Follow these basic principles to make your next post stand out.
When it comes to producing killer social media content, studies show that users are able to process images faster and retain it for longer. In fact, visual content gets 94% more views than posts that only contain text. But not all visual content is equal.
Colour choices, lines, typography, contrast, scale and spacing all have a role in dictating the effectiveness of visual content on social media. Here are seven tips for making your visual content pop.
1. Know your colours
The dominant colour scheme of your social media content has a huge impact on whether or not audiences engage with it. In fact, researchers found that up to 90% of snap judgments made about products online are based on colours. Why? Colours tell a subconscious story, make a strong visual association and leave a lasting impression.
Red often conveys energy and urgency while orange is seen as aggressive. Yellow represents optimism and youth, evoking brighter qualities. Green is associated with wealth and blue is connected to trust and security. As far other shades, black can be seen as powerful while purple can be soothing. Before you send out your next post, consider what message your colour scheme is telling your followers.
2. Stay balanced
It should come as no surprise that human beings are naturally attracted to symmetry, and the proof can be found in our subconscious reaction to imagery. A standard image that’s cropped a little too far to one side may go unnoticed, but also stirs a subconscious discomfort.
At the same time, the imbalance can be used to convey a message, as intentional misalignment is an effective tool for communicating a feeling of disarray or grandeur. An image of David standing in Goliath’s towering shadow, for example, could convey the contrast between the two characters.
3. Walk the line
Whether you notice them or not, lines run through every image you see, be it a photographed portrait, stenciled cartoon or painted landscape. Generally speaking, straight, symmetrical lines convey a sense of order and structure, while curved, asymmetrical lines convey a subconscious sense of disarray and chaos.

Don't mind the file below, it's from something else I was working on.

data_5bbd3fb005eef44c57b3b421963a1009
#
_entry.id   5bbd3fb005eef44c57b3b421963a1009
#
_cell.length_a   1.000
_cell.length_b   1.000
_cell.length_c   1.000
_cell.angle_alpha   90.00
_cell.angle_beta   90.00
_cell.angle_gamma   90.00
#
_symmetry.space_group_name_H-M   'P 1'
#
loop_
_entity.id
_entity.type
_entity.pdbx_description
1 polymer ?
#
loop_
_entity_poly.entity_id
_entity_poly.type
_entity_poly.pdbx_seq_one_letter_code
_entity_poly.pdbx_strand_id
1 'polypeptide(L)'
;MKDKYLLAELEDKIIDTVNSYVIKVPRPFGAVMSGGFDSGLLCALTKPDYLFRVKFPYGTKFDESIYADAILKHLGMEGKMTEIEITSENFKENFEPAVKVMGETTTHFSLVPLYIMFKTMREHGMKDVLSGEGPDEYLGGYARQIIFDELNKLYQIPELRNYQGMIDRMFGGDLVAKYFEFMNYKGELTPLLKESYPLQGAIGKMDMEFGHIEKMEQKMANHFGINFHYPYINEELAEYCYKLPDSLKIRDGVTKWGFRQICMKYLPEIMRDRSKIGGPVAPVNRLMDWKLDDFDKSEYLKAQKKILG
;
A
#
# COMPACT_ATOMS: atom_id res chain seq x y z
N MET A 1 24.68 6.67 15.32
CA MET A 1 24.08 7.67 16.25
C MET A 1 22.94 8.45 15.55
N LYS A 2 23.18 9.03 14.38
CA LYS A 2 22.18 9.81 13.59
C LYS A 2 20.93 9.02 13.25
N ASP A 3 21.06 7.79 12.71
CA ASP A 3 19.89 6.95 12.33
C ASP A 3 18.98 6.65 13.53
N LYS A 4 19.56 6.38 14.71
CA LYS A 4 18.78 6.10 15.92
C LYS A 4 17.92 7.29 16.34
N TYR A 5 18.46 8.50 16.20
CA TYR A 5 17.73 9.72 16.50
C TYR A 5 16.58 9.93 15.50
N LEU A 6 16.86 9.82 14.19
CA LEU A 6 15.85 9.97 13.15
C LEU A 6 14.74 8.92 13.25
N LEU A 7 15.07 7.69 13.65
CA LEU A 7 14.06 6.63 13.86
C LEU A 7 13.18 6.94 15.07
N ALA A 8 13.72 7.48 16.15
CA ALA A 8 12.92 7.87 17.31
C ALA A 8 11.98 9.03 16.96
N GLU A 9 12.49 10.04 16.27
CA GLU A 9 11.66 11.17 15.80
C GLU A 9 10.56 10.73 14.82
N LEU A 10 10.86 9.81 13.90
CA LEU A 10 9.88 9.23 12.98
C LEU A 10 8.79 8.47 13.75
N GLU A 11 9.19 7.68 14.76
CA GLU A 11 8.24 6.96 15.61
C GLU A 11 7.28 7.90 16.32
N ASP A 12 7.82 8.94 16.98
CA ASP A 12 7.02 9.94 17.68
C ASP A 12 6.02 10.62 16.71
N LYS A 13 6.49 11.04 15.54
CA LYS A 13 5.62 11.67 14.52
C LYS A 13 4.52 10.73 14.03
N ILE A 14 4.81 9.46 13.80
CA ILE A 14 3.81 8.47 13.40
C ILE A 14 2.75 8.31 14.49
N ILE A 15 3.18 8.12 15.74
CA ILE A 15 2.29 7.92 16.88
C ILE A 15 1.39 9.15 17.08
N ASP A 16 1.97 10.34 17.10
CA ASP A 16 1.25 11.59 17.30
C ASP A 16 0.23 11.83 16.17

4. Flaunt your font
Though the text accompanying social media posts are bound by the platform’s font of choice, there are endless possibilities for the typography contained within an image. Traditionally, serif fonts are best for print while sans serif is used most commonly for the web, but that is not always the case.
Other typographical elements can also dictate the feeling of an image. For example, rounded edges can feel more user-friendly while condensed lettering can convey authority.
5. There’s no such thing as empty space
While parts of your image may be white they are anything but blank. Negative space can help make the focal point of an image pop or make it feel empty, depending on how the subject is framed.
Increasing the negative or white space surrounding an image can often convey simplicity, while a tight focus with minimal negative space might convey complexity.
6. Size matters
When scrolling through a social media feed, it can be hard to absorb so much information so quickly. If you want a specific word, image or message to resonate or engage users, it’s important to signify its importance by increasing its size.
We typically associate size with importance, meaning that keywords or messages should always enjoy the greatest proportion of space in your post. Just be careful on Facebook Ads, which require you to keep text to a maximum of 20 per cent of the entire image space.
7. Keep it consistent
Visual content on social media is typically more effective over time when it follows its own design patterns consistently. When done properly, users should be able to tell who posted an image just by looking at it, based on thematically consistent choices.
For example, if your social media identity typically uses a certain shade of yellow, coupled with a sans-serif font and strong balance, that pattern should persist throughout your posts to create a consistent and cohesive subconscious feeling.